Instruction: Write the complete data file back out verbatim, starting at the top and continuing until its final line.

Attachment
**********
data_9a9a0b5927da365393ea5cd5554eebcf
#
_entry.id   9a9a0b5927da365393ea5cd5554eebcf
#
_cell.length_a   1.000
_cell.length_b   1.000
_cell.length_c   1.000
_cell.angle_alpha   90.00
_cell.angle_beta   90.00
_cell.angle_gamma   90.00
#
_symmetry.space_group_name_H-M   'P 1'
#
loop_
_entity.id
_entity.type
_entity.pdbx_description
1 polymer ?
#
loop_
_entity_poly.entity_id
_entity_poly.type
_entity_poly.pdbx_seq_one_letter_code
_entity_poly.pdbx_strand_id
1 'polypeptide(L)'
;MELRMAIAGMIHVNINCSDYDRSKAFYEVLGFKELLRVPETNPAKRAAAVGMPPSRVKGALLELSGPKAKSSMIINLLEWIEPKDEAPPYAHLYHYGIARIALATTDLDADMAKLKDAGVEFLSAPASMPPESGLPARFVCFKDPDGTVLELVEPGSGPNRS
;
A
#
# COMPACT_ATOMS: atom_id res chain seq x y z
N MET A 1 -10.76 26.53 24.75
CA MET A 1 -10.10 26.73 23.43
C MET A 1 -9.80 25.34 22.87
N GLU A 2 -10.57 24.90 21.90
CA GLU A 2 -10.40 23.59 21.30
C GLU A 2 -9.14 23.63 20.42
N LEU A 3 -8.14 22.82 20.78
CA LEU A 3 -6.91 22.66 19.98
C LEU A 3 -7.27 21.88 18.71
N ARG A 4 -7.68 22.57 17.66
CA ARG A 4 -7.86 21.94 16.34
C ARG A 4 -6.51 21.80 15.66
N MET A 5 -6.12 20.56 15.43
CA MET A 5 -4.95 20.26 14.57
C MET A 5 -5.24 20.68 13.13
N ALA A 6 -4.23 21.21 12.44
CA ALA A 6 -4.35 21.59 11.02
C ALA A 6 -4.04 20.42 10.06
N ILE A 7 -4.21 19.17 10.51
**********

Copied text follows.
data_9a9a0b5927da365393ea5cd5554eebcf
#
_entry.id   9a9a0b5927da365393ea5cd5554eebcf
#
_cell.length_a   1.000
_cell.length_b   1.000
_cell.length_c   1.000
_cell.angle_alpha   90.00
_cell.angle_beta   90.00
_cell.angle_gamma   90.00
#
_symmetry.space_group_name_H-M   'P 1'
#
loop_
_entity.id
_entity.type
_entity.pdbx_description
1 polymer ?
#
loop_
_entity_poly.entity_id
_entity_poly.type
_entity_poly.pdbx_seq_one_letter_code
_entity_poly.pdbx_strand_id
1 'polypeptide(L)'
;MELRMAIAGMIHVNINCSDYDRSKAFYEVLGFKELLRVPETNPAKRAAAVGMPPSRVKGALLELSGPKAKSSMIINLLEWIEPKDEAPPYAHLYHYGIARIALATTDLDADMAKLKDAGVEFLSAPASMPPESGLPARFVCFKDPDGTVLELVEPGSGPNRS
;
A
#
# COMPACT_ATOMS: atom_id res chain seq x y z
N MET A 1 -10.76 26.53 24.75
CA MET A 1 -10.10 26.73 23.43
C MET A 1 -9.80 25.34 22.87
N GLU A 2 -10.57 24.90 21.90
CA GLU A 2 -10.40 23.59 21.30
C GLU A 2 -9.14 23.63 20.42
N LEU A 3 -8.14 22.82 20.78
CA LEU A 3 -6.91 22.66 19.98
C LEU A 3 -7.27 21.88 18.71
N ARG A 4 -7.68 22.57 17.66
CA ARG A 4 -7.86 21.94 16.34
C ARG A 4 -6.51 21.80 15.66
N MET A 5 -6.12 20.56 15.43
CA MET A 5 -4.95 20.26 14.57
C MET A 5 -5.24 20.68 13.13
N ALA A 6 -4.23 21.21 12.44
CA ALA A 6 -4.35 21.59 11.02
C ALA A 6 -4.04 20.42 10.06
N ILE A 7 -4.21 19.17 10.51